Despite the noise being generated in the media denigrating the impacts of bioenergy on our environment and our economy, let’s be clear about one thing: there is, in fact, a global scientific consensus surrounding the massive benefits of sustainably produced bioenergy in all of its forms.
Demonstrating this international accord is a recent presentation made at a European Union conference on indirect land use change (ILUC) from Gernot Klepper, the head of the Kiel Institute for the World Economy, a reputable research center based in Germany. Klepper’s presentation shows that science is affirming the benefits of biofuels, but due to remaining uncertainty ILUC should not be part of the regulatory framework. Elsewhere, a review of the research literature by two Swedish scientists shows how most studies agree on ethanol’s GHG’s reduction benefits over gasoline.
This blog has made numerous references over the past year to a vast number of peer-reviewed, lifecycle studies that underscore the greenhouse gas (GHG) reduction benefits of bioenergy (A Carbon Accounting System for the Future, for example).
The studies show that scientists understand that corn ethanol offers a significant drop in emissions when compared to the production and burning of gasoline. Researchers at DOE’s Argonne National Biodiesel laboratory estimate a reduction in emissions of approximately 34 percent for corn ethanol as compared to gasoline. In fact, another analysis of peer-reviewed studies shows that by 2022, corn ethanol will offer a 60-percent reduction in carbon intensity compared to petroleum-based fuels.
Biodiesel offers even greater benefits and has been deemed by EPA as an “advanced” biofuel because it offers a lifecycle reduction of at least 50 percent in carbon emissions when compared to its petroleum equivalent.
These are numbers that credible scientists around the world have agreed are accurate and reflect the true benefits of these cleaner alternative transportation fuels. Yet the petroleum industry, with a well-oiled public relations operation designed to protect its huge share in the transportation fuel market, continues to generate stories in much of the mainstream media that simply ignores the consensus that scientists have reached on ethanol and biodiesel.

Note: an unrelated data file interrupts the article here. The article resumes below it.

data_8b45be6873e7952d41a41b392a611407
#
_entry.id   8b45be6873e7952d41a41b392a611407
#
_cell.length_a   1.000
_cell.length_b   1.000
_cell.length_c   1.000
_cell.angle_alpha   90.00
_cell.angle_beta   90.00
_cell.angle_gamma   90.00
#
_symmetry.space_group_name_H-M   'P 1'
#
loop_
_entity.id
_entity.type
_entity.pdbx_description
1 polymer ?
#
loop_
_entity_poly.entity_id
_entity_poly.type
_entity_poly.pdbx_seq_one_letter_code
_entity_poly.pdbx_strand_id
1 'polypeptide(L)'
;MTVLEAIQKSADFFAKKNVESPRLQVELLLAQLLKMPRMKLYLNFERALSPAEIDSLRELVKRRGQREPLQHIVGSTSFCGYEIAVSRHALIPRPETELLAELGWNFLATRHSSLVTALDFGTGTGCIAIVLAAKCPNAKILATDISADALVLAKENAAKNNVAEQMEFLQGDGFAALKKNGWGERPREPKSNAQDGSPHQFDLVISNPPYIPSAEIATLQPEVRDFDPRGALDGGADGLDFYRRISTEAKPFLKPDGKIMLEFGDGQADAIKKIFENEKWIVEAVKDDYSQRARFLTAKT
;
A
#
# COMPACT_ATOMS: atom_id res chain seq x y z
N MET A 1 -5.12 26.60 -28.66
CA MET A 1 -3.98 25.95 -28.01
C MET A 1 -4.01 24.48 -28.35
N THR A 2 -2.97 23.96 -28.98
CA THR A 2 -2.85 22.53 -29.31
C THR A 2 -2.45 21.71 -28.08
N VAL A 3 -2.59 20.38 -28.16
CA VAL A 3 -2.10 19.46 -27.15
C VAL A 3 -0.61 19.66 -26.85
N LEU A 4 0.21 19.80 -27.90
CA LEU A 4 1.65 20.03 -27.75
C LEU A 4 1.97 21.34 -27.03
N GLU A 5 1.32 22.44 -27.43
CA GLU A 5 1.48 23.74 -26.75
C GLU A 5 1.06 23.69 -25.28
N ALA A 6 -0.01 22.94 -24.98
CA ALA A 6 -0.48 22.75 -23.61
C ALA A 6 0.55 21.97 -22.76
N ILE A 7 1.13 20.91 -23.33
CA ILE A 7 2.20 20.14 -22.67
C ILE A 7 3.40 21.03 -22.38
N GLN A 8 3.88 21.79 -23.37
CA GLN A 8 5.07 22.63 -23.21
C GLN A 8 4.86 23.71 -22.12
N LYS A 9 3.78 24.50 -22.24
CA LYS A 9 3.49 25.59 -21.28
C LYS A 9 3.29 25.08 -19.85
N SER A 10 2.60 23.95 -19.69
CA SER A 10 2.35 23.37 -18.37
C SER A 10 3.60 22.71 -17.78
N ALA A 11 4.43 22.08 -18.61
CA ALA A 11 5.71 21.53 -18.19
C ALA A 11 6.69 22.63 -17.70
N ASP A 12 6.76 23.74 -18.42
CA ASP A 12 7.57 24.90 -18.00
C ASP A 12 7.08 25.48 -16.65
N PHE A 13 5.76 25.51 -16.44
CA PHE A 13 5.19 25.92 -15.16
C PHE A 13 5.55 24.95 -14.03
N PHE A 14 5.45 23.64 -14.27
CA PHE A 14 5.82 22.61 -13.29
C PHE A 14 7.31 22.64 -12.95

By generating resistance to these first-generation alternative fuels, oil interests are also impeding the development of second-generation biofuels, including those made from cellulosic materials such as crop and forest residues and some dedicated energy grasses. Cellulosic biofuels, which are just now coming onto the market in viably commercial amounts, offer environmental and economic benefits even greater than current biofuels, generating emissions at a rate of up to 90 percent lower than their petroleum counterparts while creating jobs and boosting farm and rural revenues.
Biomass used for the production of electricity faces similar challenges from legacy energy interests, including the coal industry, and some environmental groups who simply don’t understand that the economics of biomass preclude the use of anything other than sustainably produced wood.
A new UC Berkeley study, which is just the latest in research that underscores the benefits of this cleaner power resource, shows that if biomass electricity production is combined with carbon capture and sequestration in the western United States, power generators could actually store more carbon than they emit and make a critical contribution to an overall zero-carbon future by the second half of the 21st century.
Many studies, including recent ones from credible sources such as the Pew Center on Global Climate Change and others, show farms and forests have the potential to reduce greenhouse gas emissions some 25 percent through carbon dioxide sequestration and other land management and harvest practices that reduce emission.
Yet, these and other widespread findings seem to get lost in media cycles seemingly more intent on stories generated by long-vested special interests that criticize new and cleaner alternatives in meeting a growth in energy demand that will be staggering. Ignored is the broad scientific consensus that finds renewable energy alternatives are, in fact, a viable and necessary means to meet that growing need for energy in a cleaner, more environmentally beneficial way.
The 25x’25 Alliance urges all renewable energy advocates to use the research findings accepted by scientists across the globe to defend bioenergy as a solution in meeting the world’s energy and GHG emission challenges. Stakeholders should be also prepared to counter any misguided media accounts that would cast doubts on the benefits of bioenergy in what is becoming a new global energy strategy.